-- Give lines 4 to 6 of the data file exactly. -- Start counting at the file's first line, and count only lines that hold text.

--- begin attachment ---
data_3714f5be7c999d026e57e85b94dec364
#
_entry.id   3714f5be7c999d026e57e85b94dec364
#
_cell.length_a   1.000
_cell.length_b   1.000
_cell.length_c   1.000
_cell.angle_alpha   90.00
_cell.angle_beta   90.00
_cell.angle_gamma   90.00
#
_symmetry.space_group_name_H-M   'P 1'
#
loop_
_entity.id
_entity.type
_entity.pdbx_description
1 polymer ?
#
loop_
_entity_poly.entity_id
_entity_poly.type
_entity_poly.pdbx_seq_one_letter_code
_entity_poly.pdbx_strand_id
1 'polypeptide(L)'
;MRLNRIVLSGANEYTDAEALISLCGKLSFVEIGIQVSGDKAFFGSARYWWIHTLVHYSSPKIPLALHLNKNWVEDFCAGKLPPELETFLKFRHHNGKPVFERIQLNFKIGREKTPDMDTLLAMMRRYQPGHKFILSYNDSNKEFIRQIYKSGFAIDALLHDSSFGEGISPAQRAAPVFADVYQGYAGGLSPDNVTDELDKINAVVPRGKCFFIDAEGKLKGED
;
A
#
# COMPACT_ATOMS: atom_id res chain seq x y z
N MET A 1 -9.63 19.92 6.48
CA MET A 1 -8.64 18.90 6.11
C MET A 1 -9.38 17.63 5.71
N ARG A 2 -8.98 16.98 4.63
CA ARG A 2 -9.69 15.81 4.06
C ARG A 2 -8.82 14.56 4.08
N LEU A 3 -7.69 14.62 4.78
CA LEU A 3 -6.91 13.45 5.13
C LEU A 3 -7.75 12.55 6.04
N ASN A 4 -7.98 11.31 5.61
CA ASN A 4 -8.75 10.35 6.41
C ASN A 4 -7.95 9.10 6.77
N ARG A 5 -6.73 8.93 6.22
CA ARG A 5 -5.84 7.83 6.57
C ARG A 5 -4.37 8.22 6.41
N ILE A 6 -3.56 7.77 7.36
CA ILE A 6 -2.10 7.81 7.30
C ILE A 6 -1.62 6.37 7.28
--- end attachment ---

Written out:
#
_cell.length_a   1.000
_cell.length_b   1.000